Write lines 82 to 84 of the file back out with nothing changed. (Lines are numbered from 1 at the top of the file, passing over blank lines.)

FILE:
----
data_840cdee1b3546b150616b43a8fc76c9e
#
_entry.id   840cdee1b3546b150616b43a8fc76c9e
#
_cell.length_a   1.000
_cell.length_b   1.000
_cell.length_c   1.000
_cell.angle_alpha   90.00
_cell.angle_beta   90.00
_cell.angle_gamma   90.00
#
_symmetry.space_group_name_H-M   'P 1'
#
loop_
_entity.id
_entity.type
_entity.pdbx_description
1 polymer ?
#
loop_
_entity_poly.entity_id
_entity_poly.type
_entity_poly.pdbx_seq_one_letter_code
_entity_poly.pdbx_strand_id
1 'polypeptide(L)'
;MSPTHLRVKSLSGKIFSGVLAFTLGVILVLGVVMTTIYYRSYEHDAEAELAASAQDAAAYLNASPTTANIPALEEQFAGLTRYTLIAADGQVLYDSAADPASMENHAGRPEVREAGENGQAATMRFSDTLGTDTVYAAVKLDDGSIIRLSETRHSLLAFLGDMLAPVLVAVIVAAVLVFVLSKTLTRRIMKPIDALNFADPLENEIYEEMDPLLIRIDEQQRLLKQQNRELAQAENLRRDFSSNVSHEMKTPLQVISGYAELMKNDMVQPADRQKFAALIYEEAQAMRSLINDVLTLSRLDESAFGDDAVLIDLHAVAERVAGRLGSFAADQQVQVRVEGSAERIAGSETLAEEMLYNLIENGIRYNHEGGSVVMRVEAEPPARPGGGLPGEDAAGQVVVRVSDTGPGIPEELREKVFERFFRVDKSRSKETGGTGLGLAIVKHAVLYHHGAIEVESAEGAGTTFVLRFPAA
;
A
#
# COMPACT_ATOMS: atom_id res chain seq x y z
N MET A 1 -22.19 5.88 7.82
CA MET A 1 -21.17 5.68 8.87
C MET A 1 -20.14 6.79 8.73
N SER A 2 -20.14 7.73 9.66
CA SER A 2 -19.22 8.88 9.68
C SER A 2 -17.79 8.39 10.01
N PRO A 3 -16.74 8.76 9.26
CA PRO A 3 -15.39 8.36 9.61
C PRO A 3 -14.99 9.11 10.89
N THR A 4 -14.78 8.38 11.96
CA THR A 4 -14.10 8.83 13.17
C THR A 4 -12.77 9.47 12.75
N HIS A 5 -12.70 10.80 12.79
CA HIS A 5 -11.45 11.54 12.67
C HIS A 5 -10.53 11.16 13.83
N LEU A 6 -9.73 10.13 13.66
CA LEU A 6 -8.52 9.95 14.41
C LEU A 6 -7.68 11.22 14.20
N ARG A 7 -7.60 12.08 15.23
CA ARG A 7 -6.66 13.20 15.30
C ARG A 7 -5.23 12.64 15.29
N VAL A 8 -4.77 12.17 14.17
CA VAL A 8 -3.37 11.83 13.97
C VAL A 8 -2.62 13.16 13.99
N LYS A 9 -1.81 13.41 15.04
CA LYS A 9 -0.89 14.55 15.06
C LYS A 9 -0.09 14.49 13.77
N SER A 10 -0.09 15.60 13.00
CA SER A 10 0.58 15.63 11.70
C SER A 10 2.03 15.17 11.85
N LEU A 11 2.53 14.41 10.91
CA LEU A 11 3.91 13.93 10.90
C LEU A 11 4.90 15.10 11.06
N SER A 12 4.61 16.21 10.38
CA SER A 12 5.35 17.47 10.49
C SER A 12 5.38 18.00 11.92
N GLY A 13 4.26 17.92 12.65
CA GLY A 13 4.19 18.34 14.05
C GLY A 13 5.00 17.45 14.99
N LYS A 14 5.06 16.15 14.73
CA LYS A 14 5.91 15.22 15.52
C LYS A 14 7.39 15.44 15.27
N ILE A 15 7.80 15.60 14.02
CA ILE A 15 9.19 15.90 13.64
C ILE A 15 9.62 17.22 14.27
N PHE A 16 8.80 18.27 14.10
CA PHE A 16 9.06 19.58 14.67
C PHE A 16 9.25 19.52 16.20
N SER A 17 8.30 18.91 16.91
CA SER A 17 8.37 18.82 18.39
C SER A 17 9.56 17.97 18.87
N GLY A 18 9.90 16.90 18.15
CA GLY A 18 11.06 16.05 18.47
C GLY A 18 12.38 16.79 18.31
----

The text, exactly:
N GLY A 18 9.90 16.90 18.15
CA GLY A 18 11.06 16.05 18.47
C GLY A 18 12.38 16.79 18.31